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Isle of Man's Main Ferry Heads to Merseyside for Annual Regulatory Overhaul

24th April 2019
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IOM Steam-Packet's main ferry, Ben-My-Chree arrived on Merseyside in the early hours of today to undergo a regulatory overhaul at Cammell Laird in Birkenhead. IOM Steam-Packet's main ferry, Ben-My-Chree arrived on Merseyside in the early hours of today to undergo a regulatory overhaul at Cammell Laird in Birkenhead. Photo: Jehan Ashmore

#ferries - The Isle of Man Steam Packet Company's main ferry, the ropax Ben-my-Chree arrived on Merseyside today to undergo an annual regulatory overhaul. 

The work on the 12,000 gross tonnage vehicle ferry with capacity for 630 passengers is to take place at Cammell Laird, the shiprepairer and shipbuilder located in Birkenhead.

The ferry entered the dry-dock at the marine engineering facility on the Wirral Peninsula for one week and is scheduled to return to service on Thursday 2nd May.

In the meantime fast craft Manannan will operate the 'Ben's passenger services on the Douglas-Heysham/Liverpool routes during this period, as per the timetable published last autumn. The MV Arrow, which the Steam Packet Company currently has on charter, will provide freight services.

During the overhaul, Manannan will depart Douglas for Heysham at 08:00 and for Liverpool at 15:30 each day, with the return sailings departing Heysham at 12:00 and Liverpool at 19:15.

A replacement coach service will be provided at Heysham to transfer foot passengers to and from Lancaster railway station.

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Jehan Ashmore

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Jehan Ashmore

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Jehan Ashmore is a marine correspondent, researcher and photographer, specialising in Irish ports, shipping and the ferry sector serving the UK and directly to mainland Europe. Jehan also occasionally writes a column, 'Maritime' Dalkey for the (Dalkey Community Council Newsletter) in addition to contributing to UK marine periodicals. 

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Ferry & Car Ferry News The ferry industry on the Irish Sea, is just like any other sector of the shipping industry, in that it is made up of a myriad of ship operators, owners, managers, charterers all contributing to providing a network of routes carried out by a variety of ships designed for different albeit similar purposes.

All this ferry activity involves conventional ferry tonnage, 'ro-pax', where the vessel's primary design is to carry more freight capacity rather than passengers. This is in some cases though, is in complete variance to the fast ferry craft where they carry many more passengers and charging a premium.

In reporting the ferry scene, we examine the constantly changing trends of this sector, as rival ferry operators are competing in an intensive environment, battling out for market share following the fallout of the economic crisis. All this has consequences some immediately felt, while at times, the effects can be drawn out over time, leading to the expense of others, through reduced competition or takeover or even face complete removal from the marketplace, as witnessed in recent years.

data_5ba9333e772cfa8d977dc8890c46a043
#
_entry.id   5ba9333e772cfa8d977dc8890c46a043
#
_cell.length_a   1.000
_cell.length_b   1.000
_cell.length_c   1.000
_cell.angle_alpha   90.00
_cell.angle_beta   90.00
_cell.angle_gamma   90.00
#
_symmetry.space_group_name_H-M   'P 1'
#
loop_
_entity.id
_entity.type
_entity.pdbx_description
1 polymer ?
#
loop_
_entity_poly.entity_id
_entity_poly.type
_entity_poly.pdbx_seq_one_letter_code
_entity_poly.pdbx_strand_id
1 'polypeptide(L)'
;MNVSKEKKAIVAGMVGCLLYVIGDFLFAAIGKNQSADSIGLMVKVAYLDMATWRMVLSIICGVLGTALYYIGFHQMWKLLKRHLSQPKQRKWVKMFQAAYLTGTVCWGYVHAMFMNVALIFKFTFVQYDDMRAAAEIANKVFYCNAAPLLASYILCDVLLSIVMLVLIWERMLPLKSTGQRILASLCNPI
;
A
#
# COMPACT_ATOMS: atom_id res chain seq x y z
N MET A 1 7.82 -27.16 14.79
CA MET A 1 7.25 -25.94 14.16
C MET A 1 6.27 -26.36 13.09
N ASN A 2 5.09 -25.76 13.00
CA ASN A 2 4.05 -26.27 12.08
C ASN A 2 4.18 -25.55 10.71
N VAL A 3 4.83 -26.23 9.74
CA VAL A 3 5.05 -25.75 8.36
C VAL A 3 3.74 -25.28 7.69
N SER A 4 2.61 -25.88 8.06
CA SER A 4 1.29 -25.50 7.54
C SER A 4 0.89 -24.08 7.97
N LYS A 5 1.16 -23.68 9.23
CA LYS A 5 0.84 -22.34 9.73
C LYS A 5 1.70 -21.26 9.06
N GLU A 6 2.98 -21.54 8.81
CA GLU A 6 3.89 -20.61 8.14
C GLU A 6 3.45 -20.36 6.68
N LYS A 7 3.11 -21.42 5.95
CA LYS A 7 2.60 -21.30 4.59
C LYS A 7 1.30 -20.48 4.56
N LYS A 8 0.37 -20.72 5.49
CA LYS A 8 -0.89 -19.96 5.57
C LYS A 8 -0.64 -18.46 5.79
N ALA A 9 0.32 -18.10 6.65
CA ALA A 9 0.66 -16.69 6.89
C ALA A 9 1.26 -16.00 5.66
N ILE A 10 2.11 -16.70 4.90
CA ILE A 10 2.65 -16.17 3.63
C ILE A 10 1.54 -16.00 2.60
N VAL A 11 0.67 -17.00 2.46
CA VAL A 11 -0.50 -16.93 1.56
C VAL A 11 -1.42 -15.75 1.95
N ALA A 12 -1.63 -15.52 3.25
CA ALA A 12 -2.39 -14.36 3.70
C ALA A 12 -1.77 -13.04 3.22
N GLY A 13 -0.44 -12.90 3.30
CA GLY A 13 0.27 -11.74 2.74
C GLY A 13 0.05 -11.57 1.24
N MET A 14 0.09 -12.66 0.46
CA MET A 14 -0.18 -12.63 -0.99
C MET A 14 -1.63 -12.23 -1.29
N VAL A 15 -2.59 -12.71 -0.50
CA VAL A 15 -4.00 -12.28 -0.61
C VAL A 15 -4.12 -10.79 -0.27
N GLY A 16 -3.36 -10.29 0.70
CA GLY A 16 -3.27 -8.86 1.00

Arising from these challenging times, there are of course winners and losers, as exemplified in the trend to run high-speed ferry craft only during the peak-season summer months and on shorter distance routes. In addition, where fastcraft had once dominated the ferry scene, during the heady days from the mid-90's onwards, they have been replaced by recent newcomers in the form of the 'fast ferry' and with increased levels of luxury, yet seeming to form as a cost-effective alternative.

Irish Sea Ferry Routes

Irrespective of the type of vessel deployed on Irish Sea routes (between 2-9 hours), it is the ferry companies that keep the wheels of industry moving as freight vehicles literally (roll-on and roll-off) ships coupled with motoring tourists and the humble 'foot' passenger transported 363 days a year.

As such the exclusive freight-only operators provide important trading routes between Ireland and the UK, where the freight haulage customer is 'king' to generating year-round revenue to the ferry operator. However, custom built tonnage entering service in recent years has exceeded the level of capacity of the Irish Sea in certain quarters of the freight market.

A prime example of the necessity for trade in which we consumers often expect daily, though arguably question how it reached our shores, is the delivery of just in time perishable products to fill our supermarket shelves.

A visual manifestation of this is the arrival every morning and evening into our main ports, where a combination of ferries, ro-pax vessels and fast-craft all descend at the same time. In essence this a marine version to our road-based rush hour traffic going in and out along the commuter belts.

Across the Celtic Sea, the ferry scene coverage is also about those overnight direct ferry routes from Ireland connecting the north-western French ports in Brittany and Normandy.

Due to the seasonality of these routes to Europe, the ferry scene may be in the majority running between February to November, however by no means does this lessen operator competition.

Noting there have been plans over the years to run a direct Irish –Iberian ferry service, which would open up existing and develop new freight markets. Should a direct service open, it would bring new opportunities also for holidaymakers, where Spain is the most visited country in the EU visited by Irish holidaymakers ... heading for the sun!

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